By David Brunnstrom and Kanishka Singh
WASHINGTON (Reuters) -U.S. President Joe Biden said on Thursday Washington is in still unresolved “consultations” with India, when asked if Washington and Delhi were fully in sync on a response to Russia’s attack on Ukraine ahead of an expected U.N. Security Council vote.
Biden did not elaborate, but his short response to a question at a briefing at which he announced tough new sanctions on Russia over Ukraine drew attention to an awkward division between his administration and India, a country central to its efforts to push back against China’s growing power.
India has developed close ties with Washington in recent years but has a long-standing close relationship with Moscow, which remains a major supplier of its defense equipment.
The 15-member United Nations Security Council, of which India is a member, is likely to vote on Friday on a draft resolution that would condemn Russia for invading Ukraine and require Moscow to immediately and unconditionally withdraw, a senior U.S. administration official said.
Russia is expected to veto the step, but Washington sees the vote as a chance to try and isolate Moscow, seeking at least 13 votes in favor and an abstention by Russia’s partner – China.
India has so far avoided condemning Russian actions in Ukraine, although Indian Prime Minister Narendra Modi did urge an end to violence there in a call with Russian President Vladimir Putin.
Biden said Putin would be a pariah on the international stage as a result of his attack on Ukraine and “any nation that countenances Russia’s naked aggression against Ukraine will be stained by association.”
Asked if India was fully in sync with the United States, he said: “We’re in consultation with India today. We haven’t resolved that completely.”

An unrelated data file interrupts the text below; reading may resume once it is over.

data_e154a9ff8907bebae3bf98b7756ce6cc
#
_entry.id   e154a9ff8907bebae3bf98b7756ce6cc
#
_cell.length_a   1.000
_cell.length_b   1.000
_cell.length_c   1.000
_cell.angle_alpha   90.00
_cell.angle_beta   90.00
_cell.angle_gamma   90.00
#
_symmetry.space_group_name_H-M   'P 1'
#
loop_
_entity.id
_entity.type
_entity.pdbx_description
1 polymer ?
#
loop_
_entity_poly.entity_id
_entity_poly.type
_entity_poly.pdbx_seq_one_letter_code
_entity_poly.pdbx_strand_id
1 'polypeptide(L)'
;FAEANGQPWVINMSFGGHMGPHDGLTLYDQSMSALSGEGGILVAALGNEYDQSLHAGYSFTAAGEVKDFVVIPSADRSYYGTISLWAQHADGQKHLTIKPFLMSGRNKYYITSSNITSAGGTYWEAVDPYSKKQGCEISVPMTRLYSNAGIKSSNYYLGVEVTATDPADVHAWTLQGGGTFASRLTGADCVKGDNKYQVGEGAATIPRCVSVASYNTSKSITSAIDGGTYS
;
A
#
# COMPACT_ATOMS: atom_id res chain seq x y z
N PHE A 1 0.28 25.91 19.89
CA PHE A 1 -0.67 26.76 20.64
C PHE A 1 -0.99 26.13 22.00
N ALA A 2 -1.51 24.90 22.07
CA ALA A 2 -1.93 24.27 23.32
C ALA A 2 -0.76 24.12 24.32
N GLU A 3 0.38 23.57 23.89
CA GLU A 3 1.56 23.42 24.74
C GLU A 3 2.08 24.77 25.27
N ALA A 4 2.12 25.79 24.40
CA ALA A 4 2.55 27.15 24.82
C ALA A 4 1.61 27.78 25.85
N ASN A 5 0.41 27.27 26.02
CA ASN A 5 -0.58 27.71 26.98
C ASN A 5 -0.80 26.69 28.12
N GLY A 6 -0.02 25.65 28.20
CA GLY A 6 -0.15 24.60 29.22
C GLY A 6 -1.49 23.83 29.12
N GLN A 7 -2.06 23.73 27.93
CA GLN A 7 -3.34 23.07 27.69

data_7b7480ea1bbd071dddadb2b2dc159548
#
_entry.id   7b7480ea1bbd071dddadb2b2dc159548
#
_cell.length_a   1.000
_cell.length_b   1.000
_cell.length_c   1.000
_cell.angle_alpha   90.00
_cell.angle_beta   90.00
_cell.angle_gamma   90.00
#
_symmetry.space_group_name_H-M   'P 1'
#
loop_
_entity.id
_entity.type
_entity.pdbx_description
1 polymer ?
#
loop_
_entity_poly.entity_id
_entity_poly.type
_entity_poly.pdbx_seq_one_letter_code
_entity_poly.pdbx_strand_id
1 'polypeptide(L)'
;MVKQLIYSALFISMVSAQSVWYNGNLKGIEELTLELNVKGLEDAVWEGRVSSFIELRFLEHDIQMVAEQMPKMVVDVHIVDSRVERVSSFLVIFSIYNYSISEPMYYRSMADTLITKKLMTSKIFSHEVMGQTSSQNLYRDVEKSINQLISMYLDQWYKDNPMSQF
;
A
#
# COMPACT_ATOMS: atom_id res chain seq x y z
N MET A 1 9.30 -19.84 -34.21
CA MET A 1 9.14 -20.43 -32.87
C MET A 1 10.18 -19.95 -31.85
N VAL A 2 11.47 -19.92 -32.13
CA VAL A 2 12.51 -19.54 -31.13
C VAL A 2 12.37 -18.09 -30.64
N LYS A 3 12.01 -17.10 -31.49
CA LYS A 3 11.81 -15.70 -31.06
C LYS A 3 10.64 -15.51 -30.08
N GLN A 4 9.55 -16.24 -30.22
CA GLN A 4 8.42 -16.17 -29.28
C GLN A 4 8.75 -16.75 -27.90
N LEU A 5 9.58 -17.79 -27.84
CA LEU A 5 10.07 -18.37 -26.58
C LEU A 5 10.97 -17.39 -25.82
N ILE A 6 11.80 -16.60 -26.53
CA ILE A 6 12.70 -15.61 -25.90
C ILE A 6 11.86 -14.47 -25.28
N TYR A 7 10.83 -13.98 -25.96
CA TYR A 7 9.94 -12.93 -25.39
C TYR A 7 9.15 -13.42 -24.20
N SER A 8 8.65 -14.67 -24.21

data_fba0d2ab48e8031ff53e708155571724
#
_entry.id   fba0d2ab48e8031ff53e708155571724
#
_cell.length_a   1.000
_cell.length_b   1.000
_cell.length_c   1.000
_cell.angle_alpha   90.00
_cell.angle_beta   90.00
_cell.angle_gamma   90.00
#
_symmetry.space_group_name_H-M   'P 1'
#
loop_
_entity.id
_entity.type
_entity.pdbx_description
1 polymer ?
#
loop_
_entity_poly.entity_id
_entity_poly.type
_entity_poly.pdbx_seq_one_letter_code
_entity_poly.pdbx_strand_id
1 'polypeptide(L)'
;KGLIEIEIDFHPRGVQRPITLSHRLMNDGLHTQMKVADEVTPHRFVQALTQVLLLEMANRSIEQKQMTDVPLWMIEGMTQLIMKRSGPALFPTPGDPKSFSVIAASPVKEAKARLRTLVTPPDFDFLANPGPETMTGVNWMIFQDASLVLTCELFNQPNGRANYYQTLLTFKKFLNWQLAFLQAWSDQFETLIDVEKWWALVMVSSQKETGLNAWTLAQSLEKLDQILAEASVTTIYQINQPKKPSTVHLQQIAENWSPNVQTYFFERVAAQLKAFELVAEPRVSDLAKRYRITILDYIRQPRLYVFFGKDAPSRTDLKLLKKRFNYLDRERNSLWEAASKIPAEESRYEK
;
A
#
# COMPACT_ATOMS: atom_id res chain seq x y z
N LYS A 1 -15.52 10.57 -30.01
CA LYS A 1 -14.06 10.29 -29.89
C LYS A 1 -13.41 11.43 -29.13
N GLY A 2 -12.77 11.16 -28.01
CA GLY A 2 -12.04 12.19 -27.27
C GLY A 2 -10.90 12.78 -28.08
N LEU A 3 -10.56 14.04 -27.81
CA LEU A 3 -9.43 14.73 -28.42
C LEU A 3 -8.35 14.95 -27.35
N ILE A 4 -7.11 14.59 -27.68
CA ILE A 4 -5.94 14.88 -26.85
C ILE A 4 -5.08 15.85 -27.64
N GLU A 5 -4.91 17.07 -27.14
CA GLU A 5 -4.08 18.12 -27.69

In a statement, the U.S. State Department said U.S. Secretary of State Antony Blinken spoke with Indian Foreign Minister Subrahmanyam Jaishankar on Thursday and “stressed the importance of a strong collective response to condemn Russia’s invasion and call for an immediate withdrawal and ceasefire.”
In a tweet, Jaishankar said he discussed the implications of developments in Ukraine with Blinken, without disclosing further details about the call.
Jaishankar also said he had spoken to his Russian counterpart Sergey Lavrov and “underlined that dialogue and diplomacy are the best way forward.”
Delhi has upset Washington with its purchase of Russia’s S-400 air defense system, putting it at risk of U.S. sanctions under a 2017 U.S. law aimed at deterring countries from buying Russian military hardware.
In December, Russia and India signed more trade and arms deals during a visit by Russian President Vladimir Putin, including one that will see India produce more than 600,000 Kalashnikov assault rifles.
While there have been calls in Congress to exempt India from sanctions, some analysts say Russia’s actions in Ukraine could bring increased pressure for sanctions from Russia hawks in the administration.
Any sanctions could jeopardize U.S. cooperation with Delhi in the Quad forum with Japan and Australia aimed at pushing back against China’s expanding influence.
The White House did not immediately respond when asked to elaborate on Biden’s comment and a State Department spokesperson said: “We are continuing to consult with our Indian counterparts on a collective response to Russia’s invasion of Ukraine.”
(Reporting by David Brunnstrom, Steve Holland, Michael Martina, Michelle Nichols and Kanishka Singh; editing by Richard Pullin and Diane Craft)